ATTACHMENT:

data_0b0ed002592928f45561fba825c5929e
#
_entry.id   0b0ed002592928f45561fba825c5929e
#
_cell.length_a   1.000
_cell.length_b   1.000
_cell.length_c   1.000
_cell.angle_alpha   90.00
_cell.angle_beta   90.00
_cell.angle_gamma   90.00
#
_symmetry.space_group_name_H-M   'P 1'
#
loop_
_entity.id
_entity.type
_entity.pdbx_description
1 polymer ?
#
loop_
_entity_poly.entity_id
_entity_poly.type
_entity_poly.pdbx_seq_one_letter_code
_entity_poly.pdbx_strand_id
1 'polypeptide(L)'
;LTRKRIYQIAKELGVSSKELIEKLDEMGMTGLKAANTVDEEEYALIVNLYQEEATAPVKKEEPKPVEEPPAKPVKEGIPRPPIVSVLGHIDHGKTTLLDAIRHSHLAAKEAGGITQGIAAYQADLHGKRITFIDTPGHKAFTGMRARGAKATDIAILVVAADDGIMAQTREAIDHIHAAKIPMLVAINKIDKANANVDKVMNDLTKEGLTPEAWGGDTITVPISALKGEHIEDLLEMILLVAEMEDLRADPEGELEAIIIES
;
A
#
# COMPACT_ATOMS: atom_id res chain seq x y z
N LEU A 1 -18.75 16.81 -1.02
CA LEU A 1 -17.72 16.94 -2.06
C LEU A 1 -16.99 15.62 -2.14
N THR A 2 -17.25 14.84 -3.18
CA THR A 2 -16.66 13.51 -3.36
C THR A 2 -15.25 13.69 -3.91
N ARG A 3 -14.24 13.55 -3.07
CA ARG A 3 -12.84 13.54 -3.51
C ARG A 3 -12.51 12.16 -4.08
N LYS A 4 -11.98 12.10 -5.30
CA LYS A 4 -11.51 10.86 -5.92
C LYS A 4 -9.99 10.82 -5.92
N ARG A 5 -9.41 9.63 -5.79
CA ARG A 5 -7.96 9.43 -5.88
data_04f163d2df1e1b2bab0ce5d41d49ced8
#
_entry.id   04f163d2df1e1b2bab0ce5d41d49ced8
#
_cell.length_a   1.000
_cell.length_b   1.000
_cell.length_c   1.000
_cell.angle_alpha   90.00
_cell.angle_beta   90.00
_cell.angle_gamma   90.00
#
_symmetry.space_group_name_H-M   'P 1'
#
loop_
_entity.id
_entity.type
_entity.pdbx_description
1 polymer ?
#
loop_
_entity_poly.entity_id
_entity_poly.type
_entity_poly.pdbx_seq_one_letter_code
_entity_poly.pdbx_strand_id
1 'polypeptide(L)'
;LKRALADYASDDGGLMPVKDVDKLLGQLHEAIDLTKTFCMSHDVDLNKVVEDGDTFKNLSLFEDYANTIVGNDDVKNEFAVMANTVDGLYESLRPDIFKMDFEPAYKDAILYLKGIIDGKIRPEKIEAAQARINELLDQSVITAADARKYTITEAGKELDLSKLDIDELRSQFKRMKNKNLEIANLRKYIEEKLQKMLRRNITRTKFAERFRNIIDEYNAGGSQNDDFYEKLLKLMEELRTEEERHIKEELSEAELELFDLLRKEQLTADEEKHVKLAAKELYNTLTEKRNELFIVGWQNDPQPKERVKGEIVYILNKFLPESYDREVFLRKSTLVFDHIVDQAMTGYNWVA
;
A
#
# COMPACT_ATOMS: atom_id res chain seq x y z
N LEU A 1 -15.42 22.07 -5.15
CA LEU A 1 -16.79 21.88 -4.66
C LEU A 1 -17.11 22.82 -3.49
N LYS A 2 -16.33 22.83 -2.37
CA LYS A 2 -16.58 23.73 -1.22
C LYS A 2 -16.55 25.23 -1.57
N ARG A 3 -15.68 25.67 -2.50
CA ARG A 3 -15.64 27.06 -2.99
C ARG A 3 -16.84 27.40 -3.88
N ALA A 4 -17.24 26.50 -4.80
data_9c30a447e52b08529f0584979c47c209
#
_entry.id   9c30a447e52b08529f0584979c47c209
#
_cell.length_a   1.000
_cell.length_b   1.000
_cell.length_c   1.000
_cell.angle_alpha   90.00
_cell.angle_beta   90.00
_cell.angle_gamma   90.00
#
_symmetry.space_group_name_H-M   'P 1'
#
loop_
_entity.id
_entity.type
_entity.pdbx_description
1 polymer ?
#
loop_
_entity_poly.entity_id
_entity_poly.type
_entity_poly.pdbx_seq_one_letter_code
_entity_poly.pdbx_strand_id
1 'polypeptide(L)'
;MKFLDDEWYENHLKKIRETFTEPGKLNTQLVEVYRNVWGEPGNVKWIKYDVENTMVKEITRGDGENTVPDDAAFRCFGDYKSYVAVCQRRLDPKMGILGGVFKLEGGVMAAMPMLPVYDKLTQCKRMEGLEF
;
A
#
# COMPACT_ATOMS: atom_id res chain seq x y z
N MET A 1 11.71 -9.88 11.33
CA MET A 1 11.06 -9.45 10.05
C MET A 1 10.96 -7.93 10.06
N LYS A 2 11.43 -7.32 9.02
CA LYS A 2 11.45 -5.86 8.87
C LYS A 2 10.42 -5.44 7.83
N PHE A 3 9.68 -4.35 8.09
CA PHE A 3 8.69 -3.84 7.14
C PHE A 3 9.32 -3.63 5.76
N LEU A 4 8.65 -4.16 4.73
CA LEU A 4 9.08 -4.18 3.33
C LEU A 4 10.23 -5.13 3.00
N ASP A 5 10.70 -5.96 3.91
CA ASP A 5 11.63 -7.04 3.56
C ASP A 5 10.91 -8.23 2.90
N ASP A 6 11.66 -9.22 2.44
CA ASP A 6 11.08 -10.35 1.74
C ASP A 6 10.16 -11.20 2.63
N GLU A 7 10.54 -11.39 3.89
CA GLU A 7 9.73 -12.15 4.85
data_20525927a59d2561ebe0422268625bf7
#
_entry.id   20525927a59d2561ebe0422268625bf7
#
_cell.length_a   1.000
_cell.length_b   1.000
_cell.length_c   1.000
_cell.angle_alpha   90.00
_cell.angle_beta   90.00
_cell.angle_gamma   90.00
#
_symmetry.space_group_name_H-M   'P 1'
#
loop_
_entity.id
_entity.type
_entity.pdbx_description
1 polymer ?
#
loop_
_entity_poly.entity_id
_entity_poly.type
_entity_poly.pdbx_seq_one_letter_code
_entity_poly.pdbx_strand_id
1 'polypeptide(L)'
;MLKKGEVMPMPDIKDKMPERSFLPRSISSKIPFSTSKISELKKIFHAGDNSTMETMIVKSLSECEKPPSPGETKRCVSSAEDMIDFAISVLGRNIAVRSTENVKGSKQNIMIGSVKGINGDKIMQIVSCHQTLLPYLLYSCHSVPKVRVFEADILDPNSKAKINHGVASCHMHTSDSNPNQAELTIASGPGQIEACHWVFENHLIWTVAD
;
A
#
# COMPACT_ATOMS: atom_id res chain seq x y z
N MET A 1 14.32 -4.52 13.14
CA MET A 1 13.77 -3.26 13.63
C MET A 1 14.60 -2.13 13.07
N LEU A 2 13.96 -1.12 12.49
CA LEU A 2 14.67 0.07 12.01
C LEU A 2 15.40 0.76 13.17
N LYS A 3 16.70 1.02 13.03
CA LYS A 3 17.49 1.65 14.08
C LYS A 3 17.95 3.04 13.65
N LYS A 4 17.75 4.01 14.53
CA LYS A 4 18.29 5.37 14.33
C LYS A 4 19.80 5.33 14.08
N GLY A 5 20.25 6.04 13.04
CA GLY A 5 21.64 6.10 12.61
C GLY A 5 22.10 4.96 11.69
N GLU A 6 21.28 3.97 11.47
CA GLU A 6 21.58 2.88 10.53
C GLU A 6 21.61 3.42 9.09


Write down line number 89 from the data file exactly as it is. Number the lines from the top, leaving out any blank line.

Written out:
_cell.length_a   1.000